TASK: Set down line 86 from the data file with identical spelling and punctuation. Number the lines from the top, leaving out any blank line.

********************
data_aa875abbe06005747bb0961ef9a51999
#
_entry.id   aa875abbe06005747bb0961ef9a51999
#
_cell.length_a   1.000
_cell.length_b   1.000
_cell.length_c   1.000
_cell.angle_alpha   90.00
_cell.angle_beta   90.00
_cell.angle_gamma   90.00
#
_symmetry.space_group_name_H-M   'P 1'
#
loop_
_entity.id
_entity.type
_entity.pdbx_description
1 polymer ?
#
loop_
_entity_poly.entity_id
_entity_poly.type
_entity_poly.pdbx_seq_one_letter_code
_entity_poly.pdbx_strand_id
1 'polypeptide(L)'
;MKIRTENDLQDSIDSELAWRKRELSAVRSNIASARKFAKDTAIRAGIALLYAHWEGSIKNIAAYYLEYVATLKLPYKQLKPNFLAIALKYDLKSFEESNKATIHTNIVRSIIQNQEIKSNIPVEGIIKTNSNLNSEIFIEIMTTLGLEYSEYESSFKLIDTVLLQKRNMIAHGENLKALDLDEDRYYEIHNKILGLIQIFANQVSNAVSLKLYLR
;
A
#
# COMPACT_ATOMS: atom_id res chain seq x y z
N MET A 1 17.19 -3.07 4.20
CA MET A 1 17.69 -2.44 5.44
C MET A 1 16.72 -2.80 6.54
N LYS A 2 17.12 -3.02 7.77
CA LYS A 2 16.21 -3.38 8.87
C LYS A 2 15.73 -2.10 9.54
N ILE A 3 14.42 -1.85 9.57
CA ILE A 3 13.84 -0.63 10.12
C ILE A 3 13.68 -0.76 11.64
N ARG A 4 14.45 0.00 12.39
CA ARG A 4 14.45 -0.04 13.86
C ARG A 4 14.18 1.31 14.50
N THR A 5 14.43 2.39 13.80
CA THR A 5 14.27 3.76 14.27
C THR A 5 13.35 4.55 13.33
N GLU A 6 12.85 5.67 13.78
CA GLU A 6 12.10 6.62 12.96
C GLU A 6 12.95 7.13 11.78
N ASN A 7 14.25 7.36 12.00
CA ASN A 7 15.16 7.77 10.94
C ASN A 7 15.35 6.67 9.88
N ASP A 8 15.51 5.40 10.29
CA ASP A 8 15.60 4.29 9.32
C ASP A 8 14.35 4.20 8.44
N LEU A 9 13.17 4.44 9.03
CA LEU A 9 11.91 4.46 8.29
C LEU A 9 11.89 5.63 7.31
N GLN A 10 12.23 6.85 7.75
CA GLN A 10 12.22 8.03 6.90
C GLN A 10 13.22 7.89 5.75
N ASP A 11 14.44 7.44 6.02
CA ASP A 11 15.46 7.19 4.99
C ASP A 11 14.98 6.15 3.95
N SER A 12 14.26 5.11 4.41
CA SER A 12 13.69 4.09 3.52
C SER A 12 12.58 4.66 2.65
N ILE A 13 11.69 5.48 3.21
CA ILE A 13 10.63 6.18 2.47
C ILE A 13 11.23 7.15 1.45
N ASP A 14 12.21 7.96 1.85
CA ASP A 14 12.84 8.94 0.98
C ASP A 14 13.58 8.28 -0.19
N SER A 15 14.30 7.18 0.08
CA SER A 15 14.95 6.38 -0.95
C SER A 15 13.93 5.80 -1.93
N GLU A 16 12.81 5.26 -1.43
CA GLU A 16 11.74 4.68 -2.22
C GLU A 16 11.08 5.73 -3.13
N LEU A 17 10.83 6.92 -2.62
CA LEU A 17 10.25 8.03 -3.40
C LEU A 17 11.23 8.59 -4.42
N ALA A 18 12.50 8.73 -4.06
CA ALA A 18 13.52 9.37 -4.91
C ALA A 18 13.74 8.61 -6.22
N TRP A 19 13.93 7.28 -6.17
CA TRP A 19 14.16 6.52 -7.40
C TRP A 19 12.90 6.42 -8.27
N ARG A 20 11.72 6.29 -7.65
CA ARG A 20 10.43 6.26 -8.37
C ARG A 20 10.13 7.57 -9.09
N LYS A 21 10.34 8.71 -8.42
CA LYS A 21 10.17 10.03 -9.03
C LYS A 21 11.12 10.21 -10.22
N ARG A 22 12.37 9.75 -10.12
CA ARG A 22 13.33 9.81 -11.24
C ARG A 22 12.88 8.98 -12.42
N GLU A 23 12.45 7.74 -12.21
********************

CA TRP A 19 14.16 6.52 -7.40